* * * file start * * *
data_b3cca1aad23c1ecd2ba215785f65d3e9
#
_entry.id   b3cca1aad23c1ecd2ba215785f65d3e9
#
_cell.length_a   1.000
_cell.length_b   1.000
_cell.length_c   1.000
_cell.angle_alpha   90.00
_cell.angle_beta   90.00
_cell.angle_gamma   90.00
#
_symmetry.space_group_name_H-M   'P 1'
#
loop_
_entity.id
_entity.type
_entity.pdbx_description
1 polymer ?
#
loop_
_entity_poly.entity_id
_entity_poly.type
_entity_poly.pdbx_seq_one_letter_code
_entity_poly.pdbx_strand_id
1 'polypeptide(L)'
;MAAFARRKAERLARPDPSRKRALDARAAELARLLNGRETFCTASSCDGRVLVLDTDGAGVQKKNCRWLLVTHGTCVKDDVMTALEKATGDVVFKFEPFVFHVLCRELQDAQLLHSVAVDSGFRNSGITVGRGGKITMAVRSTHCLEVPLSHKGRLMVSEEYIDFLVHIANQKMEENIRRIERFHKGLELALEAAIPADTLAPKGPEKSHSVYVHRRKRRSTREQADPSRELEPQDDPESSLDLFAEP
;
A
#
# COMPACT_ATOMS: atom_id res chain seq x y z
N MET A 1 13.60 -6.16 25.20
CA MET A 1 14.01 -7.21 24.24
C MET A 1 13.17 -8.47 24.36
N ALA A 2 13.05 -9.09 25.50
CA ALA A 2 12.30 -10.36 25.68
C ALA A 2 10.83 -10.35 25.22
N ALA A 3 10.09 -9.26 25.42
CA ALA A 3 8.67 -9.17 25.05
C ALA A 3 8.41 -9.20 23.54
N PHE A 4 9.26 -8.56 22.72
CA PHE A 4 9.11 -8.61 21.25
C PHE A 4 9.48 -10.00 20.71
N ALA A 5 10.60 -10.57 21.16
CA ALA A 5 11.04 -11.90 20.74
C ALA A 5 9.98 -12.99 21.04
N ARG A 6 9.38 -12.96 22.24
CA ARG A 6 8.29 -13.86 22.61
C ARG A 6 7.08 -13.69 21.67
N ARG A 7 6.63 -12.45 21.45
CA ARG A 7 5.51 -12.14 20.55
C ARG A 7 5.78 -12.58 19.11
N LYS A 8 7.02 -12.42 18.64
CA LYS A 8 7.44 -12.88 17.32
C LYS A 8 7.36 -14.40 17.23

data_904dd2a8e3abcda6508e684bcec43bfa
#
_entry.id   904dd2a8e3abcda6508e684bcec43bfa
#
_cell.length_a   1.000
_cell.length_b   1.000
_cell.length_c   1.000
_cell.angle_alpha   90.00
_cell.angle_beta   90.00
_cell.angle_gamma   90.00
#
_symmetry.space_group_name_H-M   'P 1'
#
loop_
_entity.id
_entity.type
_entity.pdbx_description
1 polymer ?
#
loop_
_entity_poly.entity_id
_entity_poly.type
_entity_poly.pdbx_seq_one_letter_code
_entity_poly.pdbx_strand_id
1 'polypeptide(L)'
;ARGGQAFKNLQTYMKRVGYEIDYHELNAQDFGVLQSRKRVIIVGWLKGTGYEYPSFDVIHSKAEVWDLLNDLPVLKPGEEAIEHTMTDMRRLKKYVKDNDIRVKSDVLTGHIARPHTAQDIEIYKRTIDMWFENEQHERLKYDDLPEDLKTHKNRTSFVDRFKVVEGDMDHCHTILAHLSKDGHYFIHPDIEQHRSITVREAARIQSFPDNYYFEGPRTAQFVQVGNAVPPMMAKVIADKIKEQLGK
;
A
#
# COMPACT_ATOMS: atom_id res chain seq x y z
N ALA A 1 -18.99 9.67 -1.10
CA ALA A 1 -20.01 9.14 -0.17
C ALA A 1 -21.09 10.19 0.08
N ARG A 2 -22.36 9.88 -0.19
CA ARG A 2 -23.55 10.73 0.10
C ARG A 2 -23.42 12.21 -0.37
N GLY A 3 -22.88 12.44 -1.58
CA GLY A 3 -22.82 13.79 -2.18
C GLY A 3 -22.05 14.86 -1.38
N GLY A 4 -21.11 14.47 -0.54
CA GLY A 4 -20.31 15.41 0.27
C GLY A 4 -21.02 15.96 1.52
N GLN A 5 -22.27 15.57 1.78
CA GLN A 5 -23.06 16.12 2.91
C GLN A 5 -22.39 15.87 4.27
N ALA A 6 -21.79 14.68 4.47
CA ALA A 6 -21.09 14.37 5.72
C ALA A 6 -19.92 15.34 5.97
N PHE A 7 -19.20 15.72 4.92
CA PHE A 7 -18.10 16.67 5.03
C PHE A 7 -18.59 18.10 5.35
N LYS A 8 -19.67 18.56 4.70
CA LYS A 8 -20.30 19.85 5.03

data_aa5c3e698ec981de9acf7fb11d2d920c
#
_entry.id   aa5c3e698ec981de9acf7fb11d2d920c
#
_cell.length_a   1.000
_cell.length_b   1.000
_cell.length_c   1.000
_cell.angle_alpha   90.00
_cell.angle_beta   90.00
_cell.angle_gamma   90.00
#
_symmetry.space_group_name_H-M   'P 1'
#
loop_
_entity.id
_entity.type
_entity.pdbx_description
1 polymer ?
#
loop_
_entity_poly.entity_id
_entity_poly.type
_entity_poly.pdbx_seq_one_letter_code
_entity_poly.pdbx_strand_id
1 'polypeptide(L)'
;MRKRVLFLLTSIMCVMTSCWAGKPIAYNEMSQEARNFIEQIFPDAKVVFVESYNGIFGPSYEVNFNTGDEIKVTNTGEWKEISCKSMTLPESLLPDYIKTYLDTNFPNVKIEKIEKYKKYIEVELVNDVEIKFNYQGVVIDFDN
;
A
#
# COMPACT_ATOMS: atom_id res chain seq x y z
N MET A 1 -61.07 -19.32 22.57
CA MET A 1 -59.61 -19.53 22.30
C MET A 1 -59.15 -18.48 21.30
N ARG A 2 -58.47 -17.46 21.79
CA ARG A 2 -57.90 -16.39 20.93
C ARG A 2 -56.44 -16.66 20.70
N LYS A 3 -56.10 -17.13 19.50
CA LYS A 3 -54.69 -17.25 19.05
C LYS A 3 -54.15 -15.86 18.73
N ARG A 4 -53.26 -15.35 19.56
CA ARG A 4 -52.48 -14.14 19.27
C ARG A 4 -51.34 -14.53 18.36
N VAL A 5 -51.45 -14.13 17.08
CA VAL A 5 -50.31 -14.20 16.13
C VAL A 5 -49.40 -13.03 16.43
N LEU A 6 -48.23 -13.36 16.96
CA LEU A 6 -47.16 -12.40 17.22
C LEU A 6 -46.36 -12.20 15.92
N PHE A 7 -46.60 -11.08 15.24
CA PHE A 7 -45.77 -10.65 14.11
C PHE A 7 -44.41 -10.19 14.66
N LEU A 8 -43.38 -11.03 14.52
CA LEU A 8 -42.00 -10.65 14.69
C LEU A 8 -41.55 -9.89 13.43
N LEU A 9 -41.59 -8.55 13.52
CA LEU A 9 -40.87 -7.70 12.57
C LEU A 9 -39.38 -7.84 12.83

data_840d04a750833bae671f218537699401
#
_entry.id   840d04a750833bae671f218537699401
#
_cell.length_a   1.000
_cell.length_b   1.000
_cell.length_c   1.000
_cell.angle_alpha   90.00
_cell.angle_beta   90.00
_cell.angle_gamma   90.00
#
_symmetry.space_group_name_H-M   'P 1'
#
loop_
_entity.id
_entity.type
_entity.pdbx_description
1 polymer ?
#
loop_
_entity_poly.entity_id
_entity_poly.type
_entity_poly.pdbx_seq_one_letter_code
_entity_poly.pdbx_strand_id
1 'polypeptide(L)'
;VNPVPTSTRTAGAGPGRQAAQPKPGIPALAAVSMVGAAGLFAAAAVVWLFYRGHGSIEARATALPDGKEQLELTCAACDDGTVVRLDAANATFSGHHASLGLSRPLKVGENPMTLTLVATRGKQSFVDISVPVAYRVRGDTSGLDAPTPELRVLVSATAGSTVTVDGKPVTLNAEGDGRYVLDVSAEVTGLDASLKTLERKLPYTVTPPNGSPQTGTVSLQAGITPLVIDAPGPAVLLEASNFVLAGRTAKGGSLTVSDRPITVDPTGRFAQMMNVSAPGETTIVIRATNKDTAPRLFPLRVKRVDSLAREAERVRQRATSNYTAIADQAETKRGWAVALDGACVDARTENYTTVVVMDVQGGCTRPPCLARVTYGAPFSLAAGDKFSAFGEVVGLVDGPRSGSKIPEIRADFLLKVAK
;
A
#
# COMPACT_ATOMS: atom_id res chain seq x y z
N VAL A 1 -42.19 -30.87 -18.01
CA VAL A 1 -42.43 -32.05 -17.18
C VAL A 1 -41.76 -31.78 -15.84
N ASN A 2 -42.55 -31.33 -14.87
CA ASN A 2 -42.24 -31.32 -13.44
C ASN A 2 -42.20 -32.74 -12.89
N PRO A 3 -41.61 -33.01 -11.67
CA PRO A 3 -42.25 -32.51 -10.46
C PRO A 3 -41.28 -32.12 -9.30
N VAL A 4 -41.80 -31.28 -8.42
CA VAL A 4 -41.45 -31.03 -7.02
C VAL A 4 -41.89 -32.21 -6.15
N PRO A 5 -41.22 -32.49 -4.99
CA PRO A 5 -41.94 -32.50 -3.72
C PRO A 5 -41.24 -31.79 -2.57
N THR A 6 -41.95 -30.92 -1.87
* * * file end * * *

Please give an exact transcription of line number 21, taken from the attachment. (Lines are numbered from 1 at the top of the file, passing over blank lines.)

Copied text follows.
_entity_poly.entity_id